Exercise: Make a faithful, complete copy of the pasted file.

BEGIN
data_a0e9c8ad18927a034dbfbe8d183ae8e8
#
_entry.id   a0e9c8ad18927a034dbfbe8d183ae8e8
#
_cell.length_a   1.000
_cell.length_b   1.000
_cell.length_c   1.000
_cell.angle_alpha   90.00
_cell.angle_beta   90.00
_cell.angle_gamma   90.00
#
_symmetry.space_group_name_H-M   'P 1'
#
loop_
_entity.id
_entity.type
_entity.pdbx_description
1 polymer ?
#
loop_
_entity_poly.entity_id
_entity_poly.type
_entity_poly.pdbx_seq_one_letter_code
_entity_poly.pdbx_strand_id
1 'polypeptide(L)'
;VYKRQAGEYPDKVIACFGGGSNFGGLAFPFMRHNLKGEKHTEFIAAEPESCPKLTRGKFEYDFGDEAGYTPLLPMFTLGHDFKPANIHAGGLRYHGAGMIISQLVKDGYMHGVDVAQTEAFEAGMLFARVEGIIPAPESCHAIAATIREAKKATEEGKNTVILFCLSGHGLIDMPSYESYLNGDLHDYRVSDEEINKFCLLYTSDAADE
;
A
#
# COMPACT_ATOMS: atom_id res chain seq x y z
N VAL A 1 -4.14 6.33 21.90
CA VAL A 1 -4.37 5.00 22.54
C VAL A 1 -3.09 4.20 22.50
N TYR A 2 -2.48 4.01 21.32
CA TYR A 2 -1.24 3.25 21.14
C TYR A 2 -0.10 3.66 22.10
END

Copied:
data_a0e9c8ad18927a034dbfbe8d183ae8e8
#
_entry.id   a0e9c8ad18927a034dbfbe8d183ae8e8
#
_cell.length_a   1.000
_cell.length_b   1.000
_cell.length_c   1.000
_cell.angle_alpha   90.00
_cell.angle_beta   90.00
_cell.angle_gamma   90.00
#
_symmetry.space_group_name_H-M   'P 1'
#
loop_
_entity.id
_entity.type
_entity.pdbx_description
1 polymer ?
#
loop_
_entity_poly.entity_id
_entity_poly.type
_entity_poly.pdbx_seq_one_letter_code
_entity_poly.pdbx_strand_id
1 'polypeptide(L)'
;VYKRQAGEYPDKVIACFGGGSNFGGLAFPFMRHNLKGEKHTEFIAAEPESCPKLTRGKFEYDFGDEAGYTPLLPMFTLGHDFKPANIHAGGLRYHGAGMIISQLVKDGYMHGVDVAQTEAFEAGMLFARVEGIIPAPESCHAIAATIREAKKATEEGKNTVILFCLSGHGLIDMPSYESYLNGDLHDYRVSDEEINKFCLLYTSDAADE
;
A
#
# COMPACT_ATOMS: atom_id res chain seq x y z
N VAL A 1 -4.14 6.33 21.90
CA VAL A 1 -4.37 5.00 22.54
C VAL A 1 -3.09 4.20 22.50
N TYR A 2 -2.48 4.01 21.32
CA TYR A 2 -1.24 3.25 21.14
C TYR A 2 -0.10 3.66 22.10